Left over blue birthday cake and lots of vitamin Champagne. Thank you everyone, for your Happy B-Day wishes — Top Cat tells me that I share the day with Sade, Kate Moss, Ruth Reichl, Ethel Merman, and the guy who invented the Zamboni, whose name was Mr. Zamboni.
I couldn’t be prouder, as if having the same birthday as Albert Einstein somehow gave a person intellegence and great hair. According to my birth day cohort I should be a singing gourmet ice skater with a heroin habit. Nice!
So today’s the day I catch up with the Comments: do you know that there are people who e-mail me to say that they are in too much awe of the high quality of the Comments that they don’t have the nerve to leave a word of their own? What can I say? I can’t help it if all my readers were born on Albert Einstein’s birthday.
Margaret in England got me thinking about how Amero-centric I am. From now on I will try to use universal food to compare my art work to. How’s this?:
And for my Damn France Book I’ve been using the old tea spoon parameter when I paint landscapes:
This format is a lot of fun, especially when I put threesomes on one page like this (those top two pictures are of the farmhouse B&B we stayed in Haute Medoc Bordeaux when we were in Damn France and the bottom one is of the town down the road). They are a challenge to compose but the format is also very forgiving — sometimes I don’t want to have to paint the whole building, just a detail of it; this format widens the view while narrowing it at the same time. The visual representation of a squint. I love it.
I do indeed draw the picture in pencil before I paint it and I’m as surprised as anybody that more of those pencil lines don’t show through. When the paint is dry, I take my eraser and rub it all over the picture to pick up any stray marks (especially if I’m painting a lot of “white” areas — that is, leaving the surface of the paper to show through as “white”) so I guess that’s why the pictures look so clean.
As for equipment, this is the whole kit. This is the butcher-block table that I paint on, with my three sets of Grumbacher Deluxe Opaque Watercolor 24-pan sets (the set on the far right is there just to show you what they look like when they are brand new — I mix paints directly in the pans and it gets ugly). I go through a lot of green paint, so I have to have two sets in rotation when I’m painting. Each Grumbacher set costs about $20.00 and I buy them on line from Blick.
I use Canson 90-pound watercolor paper, which is light weight for watercolor. A tablet of 15 sheets of 11″ x 15″ paper costs $9.00 but I buy it at Michaels with 50%-Off coupons. I can do a a whole lot of crappy painting for $4.50!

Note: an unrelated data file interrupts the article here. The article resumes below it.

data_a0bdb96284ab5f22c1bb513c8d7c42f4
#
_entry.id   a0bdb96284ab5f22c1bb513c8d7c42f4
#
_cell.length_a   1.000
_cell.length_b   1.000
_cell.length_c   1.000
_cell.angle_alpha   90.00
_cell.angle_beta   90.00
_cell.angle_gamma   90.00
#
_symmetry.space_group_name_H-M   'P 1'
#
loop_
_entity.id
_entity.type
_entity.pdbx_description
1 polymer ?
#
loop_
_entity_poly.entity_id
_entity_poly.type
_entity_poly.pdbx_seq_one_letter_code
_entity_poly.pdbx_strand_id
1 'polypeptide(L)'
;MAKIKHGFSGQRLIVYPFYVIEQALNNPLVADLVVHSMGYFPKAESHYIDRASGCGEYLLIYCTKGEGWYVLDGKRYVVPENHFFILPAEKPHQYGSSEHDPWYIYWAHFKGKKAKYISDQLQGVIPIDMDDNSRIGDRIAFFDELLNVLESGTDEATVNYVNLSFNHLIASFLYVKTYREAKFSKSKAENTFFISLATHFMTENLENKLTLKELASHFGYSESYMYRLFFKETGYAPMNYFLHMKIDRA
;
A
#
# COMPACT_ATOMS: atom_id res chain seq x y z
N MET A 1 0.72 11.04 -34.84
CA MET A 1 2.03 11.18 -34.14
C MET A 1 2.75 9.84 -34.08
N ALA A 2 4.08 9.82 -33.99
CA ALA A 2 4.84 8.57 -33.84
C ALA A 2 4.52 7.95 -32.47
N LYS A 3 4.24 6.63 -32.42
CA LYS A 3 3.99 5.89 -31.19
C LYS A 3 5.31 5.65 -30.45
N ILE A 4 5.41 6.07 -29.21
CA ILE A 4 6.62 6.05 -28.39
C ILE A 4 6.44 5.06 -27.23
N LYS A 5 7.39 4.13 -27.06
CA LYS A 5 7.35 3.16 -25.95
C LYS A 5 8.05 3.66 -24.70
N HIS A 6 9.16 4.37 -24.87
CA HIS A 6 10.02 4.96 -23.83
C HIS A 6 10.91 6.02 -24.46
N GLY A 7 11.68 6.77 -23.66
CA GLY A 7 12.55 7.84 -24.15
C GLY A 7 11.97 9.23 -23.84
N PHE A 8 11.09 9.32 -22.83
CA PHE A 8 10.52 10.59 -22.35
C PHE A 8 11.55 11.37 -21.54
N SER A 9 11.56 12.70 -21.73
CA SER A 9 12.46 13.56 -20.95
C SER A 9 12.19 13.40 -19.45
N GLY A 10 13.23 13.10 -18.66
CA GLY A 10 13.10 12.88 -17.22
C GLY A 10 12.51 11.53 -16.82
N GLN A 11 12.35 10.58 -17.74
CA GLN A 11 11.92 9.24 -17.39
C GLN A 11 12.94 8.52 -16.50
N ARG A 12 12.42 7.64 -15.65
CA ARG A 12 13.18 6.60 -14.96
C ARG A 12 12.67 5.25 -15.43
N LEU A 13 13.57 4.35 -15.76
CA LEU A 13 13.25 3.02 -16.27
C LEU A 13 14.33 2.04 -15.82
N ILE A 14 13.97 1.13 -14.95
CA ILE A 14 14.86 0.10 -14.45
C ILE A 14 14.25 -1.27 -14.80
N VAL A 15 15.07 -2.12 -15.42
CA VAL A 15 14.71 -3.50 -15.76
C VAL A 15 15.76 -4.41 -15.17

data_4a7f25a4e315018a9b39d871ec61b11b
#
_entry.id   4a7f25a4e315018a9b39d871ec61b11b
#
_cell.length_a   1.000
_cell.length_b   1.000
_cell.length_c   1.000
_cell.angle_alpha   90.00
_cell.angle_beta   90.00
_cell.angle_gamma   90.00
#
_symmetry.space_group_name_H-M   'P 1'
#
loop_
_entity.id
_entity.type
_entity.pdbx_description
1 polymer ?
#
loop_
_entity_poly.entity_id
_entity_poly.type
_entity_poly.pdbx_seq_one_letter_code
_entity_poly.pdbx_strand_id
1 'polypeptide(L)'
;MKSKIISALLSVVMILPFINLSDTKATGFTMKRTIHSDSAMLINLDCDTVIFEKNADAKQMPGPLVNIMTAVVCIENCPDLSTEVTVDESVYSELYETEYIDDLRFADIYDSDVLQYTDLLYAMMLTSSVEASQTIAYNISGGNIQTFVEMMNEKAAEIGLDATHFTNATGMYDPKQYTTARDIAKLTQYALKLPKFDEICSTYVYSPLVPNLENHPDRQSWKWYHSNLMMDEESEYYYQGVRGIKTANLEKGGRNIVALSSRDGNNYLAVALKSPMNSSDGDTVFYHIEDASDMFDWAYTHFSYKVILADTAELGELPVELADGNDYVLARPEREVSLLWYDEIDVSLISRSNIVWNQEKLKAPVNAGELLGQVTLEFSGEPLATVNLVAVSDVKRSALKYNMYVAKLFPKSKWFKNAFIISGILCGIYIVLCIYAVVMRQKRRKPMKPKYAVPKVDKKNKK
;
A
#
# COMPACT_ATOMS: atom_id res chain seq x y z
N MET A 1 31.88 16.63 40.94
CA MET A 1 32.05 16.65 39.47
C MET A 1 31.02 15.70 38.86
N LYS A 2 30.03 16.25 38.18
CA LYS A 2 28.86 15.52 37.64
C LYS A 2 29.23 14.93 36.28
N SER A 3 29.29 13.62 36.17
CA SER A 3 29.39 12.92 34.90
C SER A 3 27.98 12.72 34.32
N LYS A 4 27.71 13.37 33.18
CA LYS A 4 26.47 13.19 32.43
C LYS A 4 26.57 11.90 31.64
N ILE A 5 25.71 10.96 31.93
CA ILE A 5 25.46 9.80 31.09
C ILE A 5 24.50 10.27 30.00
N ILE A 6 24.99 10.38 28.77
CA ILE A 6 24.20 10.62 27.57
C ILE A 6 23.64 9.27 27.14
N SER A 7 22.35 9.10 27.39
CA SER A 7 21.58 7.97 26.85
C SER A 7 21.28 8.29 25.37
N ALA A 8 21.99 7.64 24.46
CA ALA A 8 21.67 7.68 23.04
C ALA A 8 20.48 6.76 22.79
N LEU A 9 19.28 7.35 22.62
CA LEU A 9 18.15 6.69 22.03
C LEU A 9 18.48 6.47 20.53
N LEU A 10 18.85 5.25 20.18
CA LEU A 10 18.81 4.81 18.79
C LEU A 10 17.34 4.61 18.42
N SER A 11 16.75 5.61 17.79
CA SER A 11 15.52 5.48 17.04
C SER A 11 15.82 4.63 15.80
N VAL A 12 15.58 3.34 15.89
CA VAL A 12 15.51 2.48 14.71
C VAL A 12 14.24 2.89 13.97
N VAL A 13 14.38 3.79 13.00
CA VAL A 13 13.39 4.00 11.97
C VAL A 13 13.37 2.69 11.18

That note book that you see on my table (in the lower right hand corner) is my diary. I found a great spiral-bound 8″ x 8″ blank book about ten years ago at The Morgan Library and I loved it so much that I persuaded a local stationery store to carry the book so I could buy it in bulk. It’s the only note book I use now, and it’s why I wanted my published book to be in an 8″ x 8″ format; however, due to my sloppiness around the margins, we had to make the book 9″ tall. But I’m not making the same mistake with my Damn France Book.
I mostly paint from photos, but I take photos specifically so I can paint them. The exception being times when I’ll see a sunset or a certain color on snow that I’ll remember well enough to bang it out (all my paintings in the January chapter [of When Wanderers Cease to Roam]of twilight on snow are from memory).; and since my work table is in front of two windows, sometimes I’ll just paint what I see out the window (check out the rain on the windowpanes on page 59).
I paint from photos because I am a bit secretive about my work. I like to paint in private, in warmth, with a cup of tea handy. I don’t mind making an ugly painting but I don’t want any witnesses.
But you want to knw what I like best about my work room? The thing that makes my work room the most awesome work room In The World? I have a screen door on my room — an indoor screen door! I have two cats who are so miserable to the other four cats in the house that they have to live in my room together (and they love each other, so they’re happy) but I didn’t like it that I had to spend my days in this room with these cats with the door closed, cut off from the rest of the house. Top Cat put an extension phone in there for me, but I still felt too isolated. So I asked him to make me a screen door!
Now I can sit in there, hunched over my tea-bag sized paintings hour after hour, and anybody can stop by and talk to me through the screen door. The fact that hardly anybody ever doescome by and talk to me is not the point. I am communicado with the rest of civilization and I have the world’s only indoor screen door! It’s such a great invention that I don’t think it should be called an indoor screen door, I think it should be called a Viviani.
And then Mr. Zamboni will be bragging that he was born on the same day as that lady who invented the Viviani.